Magnetic whirls in confined spaces

Magnetic whirls in confined spaces
Stable states with three, six, and ten skyrmions enclosed in a triangle. The plot shows time-averaged skyrmion positions from experiment (top row) and corresponding computer simulations (bottom row). Credit: Jan Rothörl and Chengkun Song

In a close collaboration between experimental and theoretical physicists at Johannes Gutenberg University Mainz (JGU), the research groups of Professor Mathias Kläui and Dr. Peter Virnau investigated the behavior of magnetic whirls within nanoscale geometric structures.

In their work published in Advanced Functional Materials, the researchers confined small magnetic whirls, so-called skyrmions, in geometric structures. Skyrmions can be created in thin metal films and have particle-like properties: They exhibit high stability and are repelled from each other and from specially prepared walls. Experiments and accompanying showed that the mobility of skyrmions within these geometric structures depends massively on their arrangement. In triangles, for example, three, six, or ten skyrmions arranged like bowling pins are particularly stable.

"These studies lay the foundation for the development of novel non-conventional computing and based on the movement of magnetic vortices through microscopic corridors and chambers," explained Professor Mathias Kläui. The research was funded by the Dynamics and Topology (TopDyn) Top-level Research Area, which was founded in 2019 as a collaboration between Johannes Gutenberg University Mainz, TU Kaiserslautern, and the Max Planck Institute for Polymer Research in Mainz.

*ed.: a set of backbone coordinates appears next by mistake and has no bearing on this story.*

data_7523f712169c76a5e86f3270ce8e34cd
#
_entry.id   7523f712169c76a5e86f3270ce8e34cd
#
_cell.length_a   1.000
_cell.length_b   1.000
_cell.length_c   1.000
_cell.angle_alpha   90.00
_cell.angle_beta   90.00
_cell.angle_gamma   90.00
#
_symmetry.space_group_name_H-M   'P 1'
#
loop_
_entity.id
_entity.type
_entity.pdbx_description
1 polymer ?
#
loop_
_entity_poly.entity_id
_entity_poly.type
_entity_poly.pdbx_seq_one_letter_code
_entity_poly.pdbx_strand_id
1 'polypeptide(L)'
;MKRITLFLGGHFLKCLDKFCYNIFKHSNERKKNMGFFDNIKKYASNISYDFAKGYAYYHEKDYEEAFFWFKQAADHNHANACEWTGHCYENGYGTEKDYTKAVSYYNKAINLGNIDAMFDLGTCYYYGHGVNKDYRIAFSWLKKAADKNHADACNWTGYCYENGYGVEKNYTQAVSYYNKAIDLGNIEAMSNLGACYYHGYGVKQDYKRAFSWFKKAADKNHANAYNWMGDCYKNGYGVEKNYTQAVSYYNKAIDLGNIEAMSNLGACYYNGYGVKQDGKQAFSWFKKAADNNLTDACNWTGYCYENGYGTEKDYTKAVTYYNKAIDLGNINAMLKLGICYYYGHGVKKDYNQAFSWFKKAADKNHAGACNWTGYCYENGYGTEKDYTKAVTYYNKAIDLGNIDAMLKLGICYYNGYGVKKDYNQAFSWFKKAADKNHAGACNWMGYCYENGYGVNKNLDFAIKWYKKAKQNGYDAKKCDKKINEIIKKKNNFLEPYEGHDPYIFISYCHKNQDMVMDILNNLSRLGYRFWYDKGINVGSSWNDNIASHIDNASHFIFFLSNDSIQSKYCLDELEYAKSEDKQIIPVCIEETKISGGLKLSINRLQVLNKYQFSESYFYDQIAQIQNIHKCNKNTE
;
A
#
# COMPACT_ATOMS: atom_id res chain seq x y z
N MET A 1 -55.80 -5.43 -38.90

"This work is an excellent example for the interdisciplinary cooperation between simulation and experiment, which was only made possible by TopDyn's funding," said Dr. Peter Virnau.

More information: Chengkun Song et al. Commensurability between Element Symmetry and the Number of Skyrmions Governing Skyrmion Diffusion in Confined Geometries, Advanced Functional Materials (2021). DOI: 10.1002/adfm.202010739

Journal information: Advanced Functional Materials

Provided by Universitaet Mainz

Citation: Magnetic whirls in confined spaces (2021, March 4) retrieved 18 April 2024 from
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